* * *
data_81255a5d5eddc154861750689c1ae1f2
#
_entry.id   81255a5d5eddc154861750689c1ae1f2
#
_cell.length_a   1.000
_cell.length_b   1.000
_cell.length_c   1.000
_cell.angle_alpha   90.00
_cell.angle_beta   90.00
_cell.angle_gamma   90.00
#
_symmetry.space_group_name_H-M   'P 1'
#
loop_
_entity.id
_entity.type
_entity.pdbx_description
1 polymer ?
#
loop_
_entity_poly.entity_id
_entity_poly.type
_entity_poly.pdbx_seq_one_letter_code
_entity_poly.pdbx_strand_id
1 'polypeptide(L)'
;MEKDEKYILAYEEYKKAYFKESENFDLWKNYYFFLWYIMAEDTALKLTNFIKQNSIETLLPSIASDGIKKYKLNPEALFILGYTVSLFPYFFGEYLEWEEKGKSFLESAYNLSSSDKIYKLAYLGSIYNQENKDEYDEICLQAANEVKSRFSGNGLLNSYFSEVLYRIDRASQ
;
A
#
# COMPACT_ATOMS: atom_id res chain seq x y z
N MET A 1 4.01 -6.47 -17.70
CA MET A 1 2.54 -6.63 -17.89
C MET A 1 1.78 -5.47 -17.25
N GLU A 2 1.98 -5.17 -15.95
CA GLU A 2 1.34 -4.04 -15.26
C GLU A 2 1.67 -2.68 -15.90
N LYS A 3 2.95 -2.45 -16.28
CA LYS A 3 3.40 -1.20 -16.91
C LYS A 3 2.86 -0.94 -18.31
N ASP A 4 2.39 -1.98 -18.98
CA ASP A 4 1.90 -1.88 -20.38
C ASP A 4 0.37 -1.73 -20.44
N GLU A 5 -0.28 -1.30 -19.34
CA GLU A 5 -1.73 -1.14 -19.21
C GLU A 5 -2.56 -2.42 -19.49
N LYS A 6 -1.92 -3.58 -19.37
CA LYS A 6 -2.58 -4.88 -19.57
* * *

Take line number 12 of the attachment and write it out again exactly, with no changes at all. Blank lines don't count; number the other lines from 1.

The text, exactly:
_symmetry.space_group_name_H-M   'P 1'